Parents of children with dyslexia celebrated legislation that passed in Washington last year requiring school districts to screen all young children. Dyslexia is a learning disability that can make it hard to decode words.
The statute says districts have until the 2021-22 school year to fully implement the law. But first, a dyslexia advisory council is working on identifying screening tools for use by schools.
“This is a universal screening, which means that it’s provided to all students and it’s used as an early warning indicator,” said Glenna Gallo, assistant superintendent of special education for the state. The tool is not the same as a full evaluation to diagnose dyslexia, she said.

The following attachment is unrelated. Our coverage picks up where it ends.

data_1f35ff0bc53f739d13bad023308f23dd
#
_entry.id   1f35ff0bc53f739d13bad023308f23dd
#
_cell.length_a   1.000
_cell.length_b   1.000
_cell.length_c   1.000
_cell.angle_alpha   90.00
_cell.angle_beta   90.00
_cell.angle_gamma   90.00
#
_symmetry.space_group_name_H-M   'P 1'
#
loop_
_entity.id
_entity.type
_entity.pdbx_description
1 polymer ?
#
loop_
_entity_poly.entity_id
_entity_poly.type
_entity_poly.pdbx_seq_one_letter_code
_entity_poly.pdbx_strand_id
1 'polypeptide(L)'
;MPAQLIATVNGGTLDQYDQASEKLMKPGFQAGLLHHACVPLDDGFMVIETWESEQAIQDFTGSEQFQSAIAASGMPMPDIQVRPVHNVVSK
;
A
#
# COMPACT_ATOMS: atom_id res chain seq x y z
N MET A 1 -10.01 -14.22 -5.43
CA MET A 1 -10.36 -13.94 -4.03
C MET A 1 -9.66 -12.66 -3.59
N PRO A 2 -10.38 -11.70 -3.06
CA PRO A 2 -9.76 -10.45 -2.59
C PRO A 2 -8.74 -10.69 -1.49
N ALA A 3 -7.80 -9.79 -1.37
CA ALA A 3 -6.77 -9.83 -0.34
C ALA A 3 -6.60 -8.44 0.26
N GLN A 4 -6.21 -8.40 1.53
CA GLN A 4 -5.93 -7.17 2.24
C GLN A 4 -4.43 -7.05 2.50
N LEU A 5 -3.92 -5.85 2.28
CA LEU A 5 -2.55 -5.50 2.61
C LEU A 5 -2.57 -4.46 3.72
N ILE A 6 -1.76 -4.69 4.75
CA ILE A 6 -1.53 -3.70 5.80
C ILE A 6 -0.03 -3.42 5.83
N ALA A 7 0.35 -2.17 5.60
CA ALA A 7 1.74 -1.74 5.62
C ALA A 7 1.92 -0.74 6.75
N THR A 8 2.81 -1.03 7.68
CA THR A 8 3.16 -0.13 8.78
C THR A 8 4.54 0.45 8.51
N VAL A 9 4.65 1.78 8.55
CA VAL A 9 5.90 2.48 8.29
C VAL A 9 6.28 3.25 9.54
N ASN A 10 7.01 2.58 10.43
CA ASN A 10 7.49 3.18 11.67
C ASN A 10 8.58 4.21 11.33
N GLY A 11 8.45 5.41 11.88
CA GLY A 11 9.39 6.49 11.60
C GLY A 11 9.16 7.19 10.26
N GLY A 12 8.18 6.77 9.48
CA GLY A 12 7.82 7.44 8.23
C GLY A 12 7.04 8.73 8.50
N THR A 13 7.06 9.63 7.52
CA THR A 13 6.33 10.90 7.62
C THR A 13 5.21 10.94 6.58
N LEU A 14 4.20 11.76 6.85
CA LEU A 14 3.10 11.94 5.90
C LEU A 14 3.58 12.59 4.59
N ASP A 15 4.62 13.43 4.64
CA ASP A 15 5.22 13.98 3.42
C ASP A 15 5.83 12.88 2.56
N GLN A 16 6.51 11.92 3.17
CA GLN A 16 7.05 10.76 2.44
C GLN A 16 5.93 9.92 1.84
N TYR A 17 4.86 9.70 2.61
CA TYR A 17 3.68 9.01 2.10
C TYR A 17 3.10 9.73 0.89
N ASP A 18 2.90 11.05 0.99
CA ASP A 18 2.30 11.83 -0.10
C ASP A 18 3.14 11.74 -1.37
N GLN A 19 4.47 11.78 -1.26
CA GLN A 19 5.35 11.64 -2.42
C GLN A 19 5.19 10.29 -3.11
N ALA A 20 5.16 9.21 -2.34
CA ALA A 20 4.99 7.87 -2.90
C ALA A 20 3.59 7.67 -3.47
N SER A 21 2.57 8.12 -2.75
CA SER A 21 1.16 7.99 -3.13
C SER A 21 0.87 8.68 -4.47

Aira Jackson, director of English language arts and literacy in the state superintendent’s office, said the tools will be used to see if students have difficulty decoding the sounds that make up words.
“Perfect example – when we put the 'th' together, the 't' and the 'h' on their own make their very own unique sound, but when they’re put together as a team they make a new, unique sound,” she said.
The dyslexia advisory council is meeting in SeaTac Monday morning and seeking public comment. The council is supposed to give recommendations on the best screening tools to the state superintendent this summer.
School districts will be able to use state dollars from the learning assistance program to buy the tools and train staff on how to use them.
Parents of children with dyslexia say universal screening is an important move, because it could identify students at a young age so they can get the extra support they need.